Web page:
Thursday, July 8, 2010

Muslim Extremism Spoils the Broth.

Timid men prefer the calm of despotism to the tempestuous sea of liberty. – Thomas Jefferson

When our individual interests and prospects do not seem worth living for, we are in desperate need for something apart from us to live for. All forms of dedication, devotion, loyalty and self-surrender are in essence a desperate clinging to something which might give worth and meaning to our futile, spoiled lives. – Eric Hoffer, The True Believer: Thoughts on the Nature of Mass Movements (1951)

On February 27 this year, and in a spirit of goodwill, I wrote a post titled Are Muslims A Threat To Australia? I also outlined the threat of Muslim extremism, which I still believe exists only among a minority. However, my attention turned to an article which appeared in The Australian on July 5, just three days ago:

Muslims told to shun democracy

From the article:

British Hizb ut-Tahrir leader Burhan Hanif told participants at a conference in western Sydney yesterday that democracy is "haram" (forbidden) for Muslims, whose political engagement should be be based purely on Islamic law. "We must adhere to Islam and Islam alone," Mr Hanif told about 500 participants attending the convention in Lidcombe.

"We should not be conned or succumb to the disingenuous and flawed narrative that the only way to engage politically is through the secular democratic process. It is prohibited and haram."

He said democracy was incompatible with Islam because the Koran insisted Allah was the sole lawmaker, and Muslim political involvement could not be based on "secular and erroneous concepts such as democracy and freedom".

From information I have (I took my Australian citizenship oath in 1979, after five years of residency, so I’m not up to date, though I believe this information is correct), the Pledge of Commitment to Australia for those taking citizenship is as follows (1994):

From this time forward, I pledge my loyalty to Australia and its people, whose democratic beliefs I share, whose rights and liberties I respect, and whose laws I will uphold and obey.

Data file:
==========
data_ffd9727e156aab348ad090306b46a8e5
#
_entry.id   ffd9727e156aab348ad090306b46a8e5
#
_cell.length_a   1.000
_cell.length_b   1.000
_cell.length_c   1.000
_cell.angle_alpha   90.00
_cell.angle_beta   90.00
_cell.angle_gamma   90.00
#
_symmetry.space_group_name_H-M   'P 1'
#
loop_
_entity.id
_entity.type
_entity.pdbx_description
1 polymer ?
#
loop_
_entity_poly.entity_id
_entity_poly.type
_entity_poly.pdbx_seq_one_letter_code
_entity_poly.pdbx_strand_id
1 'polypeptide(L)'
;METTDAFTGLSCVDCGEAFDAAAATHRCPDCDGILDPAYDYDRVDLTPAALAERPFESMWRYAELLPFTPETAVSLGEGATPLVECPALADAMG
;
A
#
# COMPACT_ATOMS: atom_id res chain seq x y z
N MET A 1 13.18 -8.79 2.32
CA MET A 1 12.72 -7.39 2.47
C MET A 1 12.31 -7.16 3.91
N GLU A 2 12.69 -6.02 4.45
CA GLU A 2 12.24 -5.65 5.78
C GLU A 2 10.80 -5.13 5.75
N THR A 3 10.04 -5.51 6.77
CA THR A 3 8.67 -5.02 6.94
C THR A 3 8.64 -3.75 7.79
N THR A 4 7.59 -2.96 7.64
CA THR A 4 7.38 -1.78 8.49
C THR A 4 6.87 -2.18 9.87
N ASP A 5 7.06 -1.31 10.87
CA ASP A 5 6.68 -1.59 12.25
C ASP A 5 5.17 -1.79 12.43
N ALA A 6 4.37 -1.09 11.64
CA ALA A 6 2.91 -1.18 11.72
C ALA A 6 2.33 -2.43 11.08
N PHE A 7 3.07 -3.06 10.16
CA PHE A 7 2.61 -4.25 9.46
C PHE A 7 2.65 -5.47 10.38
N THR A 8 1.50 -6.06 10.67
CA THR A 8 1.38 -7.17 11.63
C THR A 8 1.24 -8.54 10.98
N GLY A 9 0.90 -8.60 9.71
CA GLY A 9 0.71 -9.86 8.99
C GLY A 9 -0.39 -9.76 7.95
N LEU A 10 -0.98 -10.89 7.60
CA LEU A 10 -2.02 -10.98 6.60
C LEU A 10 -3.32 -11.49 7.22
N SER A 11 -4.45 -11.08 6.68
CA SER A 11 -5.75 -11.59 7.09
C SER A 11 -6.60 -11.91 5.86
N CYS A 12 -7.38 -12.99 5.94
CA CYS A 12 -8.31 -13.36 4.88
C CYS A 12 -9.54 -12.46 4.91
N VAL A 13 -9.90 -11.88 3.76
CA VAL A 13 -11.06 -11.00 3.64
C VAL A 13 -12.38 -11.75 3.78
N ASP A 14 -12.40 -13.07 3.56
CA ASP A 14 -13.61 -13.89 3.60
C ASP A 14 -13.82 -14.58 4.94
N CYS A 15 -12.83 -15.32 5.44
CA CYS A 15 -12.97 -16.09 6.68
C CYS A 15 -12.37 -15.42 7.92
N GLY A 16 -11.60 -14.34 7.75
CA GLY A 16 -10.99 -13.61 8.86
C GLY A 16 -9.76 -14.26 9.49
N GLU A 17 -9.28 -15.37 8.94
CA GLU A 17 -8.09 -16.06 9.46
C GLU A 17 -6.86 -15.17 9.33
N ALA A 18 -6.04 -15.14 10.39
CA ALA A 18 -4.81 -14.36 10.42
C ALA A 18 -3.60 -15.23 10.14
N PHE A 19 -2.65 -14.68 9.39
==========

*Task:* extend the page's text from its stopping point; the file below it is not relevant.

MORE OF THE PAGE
(Emphasis added)

After reading the article in The Australian, my attention was drawn to the Hizb ut-Tahrir website.

What struck me was the number of “Aussie sounding” accents from most of the commentators. Perhaps they were born here in Australia, and never had to take the Oath of Commitment (formerly known as The Oath of Allegiance, but references to God were subsequently dropped). That would indicate why they have such a poor understanding of the foundations of this country, and that it was built upon Christian principles, not Muslim principles. Democracy is enshrined in the founding of Australia. Which essentially means that no matter what your personal belief, you are not entitled to attempt to overthrow the Australian constitution nor the foundational values and principles upon which this nation was built without consequences, and it was built, like it or not, upon Christian principles, not Muslim principles. Whether or not Australians strictly adhere to Christian principles isn’t the point, any more than whether or not every Muslim adheres to every jot and title of Muslim law, including Sharia law.

So here’s my suggestion to the Muslims, such as Hizb ut-Tahrir, who are advocating a rejection (or even an overthrow) of Australian democracy. The Taliban would welcome you! We don’t need you nor your ilk, nor your extremist views here. It is, indeed, a free country, and you are entitled to express your views, no matter how misguided they are, a privilege you won’t find in many Muslim countries, so go for your life, but don’t complain when your views are opposed by people like me, also exercising likewise rights to freedom of speech to say what I think.

I ask the question that’s frequently on the lips of many Australians – you left divided and war-torn countries, most of it caused by religion, to come to a land of honey and freedom to do what? Bring back the same animosities and religious and political divisions that wrecked the countries you came from? And you wonder why “anti-Muslim” sentiment is so strong? It’s strong because of the very fear that extremists like yourselves would eventually arise and try to overthrow everything that Australia was built upon, which includes your freedom to express misguided views.

I’m almost disheartened to say that because of organisations like Hizb ut-Tahrir, it makes it very difficult, if not impossible, to rebut the offensive and stereotyped emails I receive about Muslims. I usually delete them all, and never forward them, but thanks to extremism, I may think twice about that in future. Maybe we really do need to be constantly warned about the threats from people like you, and your likes will give the Pauline Hansons of Australia more fuel than the Gulf of Mexico oil crisis.

No comments:

Post a Comment